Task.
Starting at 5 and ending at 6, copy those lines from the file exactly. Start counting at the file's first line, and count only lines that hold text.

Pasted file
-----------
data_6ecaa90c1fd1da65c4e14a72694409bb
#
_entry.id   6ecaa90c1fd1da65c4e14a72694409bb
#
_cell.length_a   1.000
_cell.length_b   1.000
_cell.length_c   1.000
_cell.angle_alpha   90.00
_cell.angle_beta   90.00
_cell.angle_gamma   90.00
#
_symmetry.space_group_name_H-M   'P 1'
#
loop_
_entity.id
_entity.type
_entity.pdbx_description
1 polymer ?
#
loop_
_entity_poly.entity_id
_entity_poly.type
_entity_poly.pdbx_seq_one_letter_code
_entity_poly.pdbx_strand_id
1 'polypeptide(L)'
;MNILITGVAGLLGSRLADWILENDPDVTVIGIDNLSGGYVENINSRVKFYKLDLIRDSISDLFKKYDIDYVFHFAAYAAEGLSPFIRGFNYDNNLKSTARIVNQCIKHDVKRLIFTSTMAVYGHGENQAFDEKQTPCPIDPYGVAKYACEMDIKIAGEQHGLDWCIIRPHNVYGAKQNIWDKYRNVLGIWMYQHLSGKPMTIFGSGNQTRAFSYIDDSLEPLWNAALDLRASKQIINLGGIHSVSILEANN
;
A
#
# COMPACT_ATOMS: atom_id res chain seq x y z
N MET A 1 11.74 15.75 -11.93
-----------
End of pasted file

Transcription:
_cell.length_a   1.000
_cell.length_b   1.000